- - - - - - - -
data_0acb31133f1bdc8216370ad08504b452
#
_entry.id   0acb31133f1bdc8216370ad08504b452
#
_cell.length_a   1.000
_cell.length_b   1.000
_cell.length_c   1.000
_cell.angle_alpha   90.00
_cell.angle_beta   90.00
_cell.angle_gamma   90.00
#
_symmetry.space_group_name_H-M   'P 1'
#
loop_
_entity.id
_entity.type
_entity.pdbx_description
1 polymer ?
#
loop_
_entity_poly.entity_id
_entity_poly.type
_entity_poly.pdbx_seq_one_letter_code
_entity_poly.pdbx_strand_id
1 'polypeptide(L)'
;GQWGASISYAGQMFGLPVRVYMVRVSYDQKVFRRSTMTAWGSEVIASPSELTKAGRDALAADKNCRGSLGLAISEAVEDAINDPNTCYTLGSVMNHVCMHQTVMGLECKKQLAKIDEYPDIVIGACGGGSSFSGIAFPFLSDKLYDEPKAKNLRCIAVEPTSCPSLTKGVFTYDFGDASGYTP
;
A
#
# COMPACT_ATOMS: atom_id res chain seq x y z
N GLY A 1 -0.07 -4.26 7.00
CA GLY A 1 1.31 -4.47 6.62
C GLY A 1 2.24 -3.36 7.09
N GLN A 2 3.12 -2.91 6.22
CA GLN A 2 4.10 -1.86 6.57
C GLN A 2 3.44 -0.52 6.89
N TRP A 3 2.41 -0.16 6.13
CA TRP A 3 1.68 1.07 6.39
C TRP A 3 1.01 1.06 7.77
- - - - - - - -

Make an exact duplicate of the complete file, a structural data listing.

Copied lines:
data_0acb31133f1bdc8216370ad08504b452
#
_entry.id   0acb31133f1bdc8216370ad08504b452
#
_cell.length_a   1.000
_cell.length_b   1.000
_cell.length_c   1.000
_cell.angle_alpha   90.00
_cell.angle_beta   90.00
_cell.angle_gamma   90.00
#
_symmetry.space_group_name_H-M   'P 1'
#
loop_
_entity.id
_entity.type
_entity.pdbx_description
1 polymer ?
#
loop_
_entity_poly.entity_id
_entity_poly.type
_entity_poly.pdbx_seq_one_letter_code
_entity_poly.pdbx_strand_id
1 'polypeptide(L)'
;GQWGASISYAGQMFGLPVRVYMVRVSYDQKVFRRSTMTAWGSEVIASPSELTKAGRDALAADKNCRGSLGLAISEAVEDAINDPNTCYTLGSVMNHVCMHQTVMGLECKKQLAKIDEYPDIVIGACGGGSSFSGIAFPFLSDKLYDEPKAKNLRCIAVEPTSCPSLTKGVFTYDFGDASGYTP
;
A
#
# COMPACT_ATOMS: atom_id res chain seq x y z
N GLY A 1 -0.07 -4.26 7.00
CA GLY A 1 1.31 -4.47 6.62
C GLY A 1 2.24 -3.36 7.09
N GLN A 2 3.12 -2.91 6.22
CA GLN A 2 4.10 -1.86 6.57
C GLN A 2 3.44 -0.52 6.89
N TRP A 3 2.41 -0.16 6.13
CA TRP A 3 1.68 1.07 6.39
C TRP A 3 1.01 1.06 7.77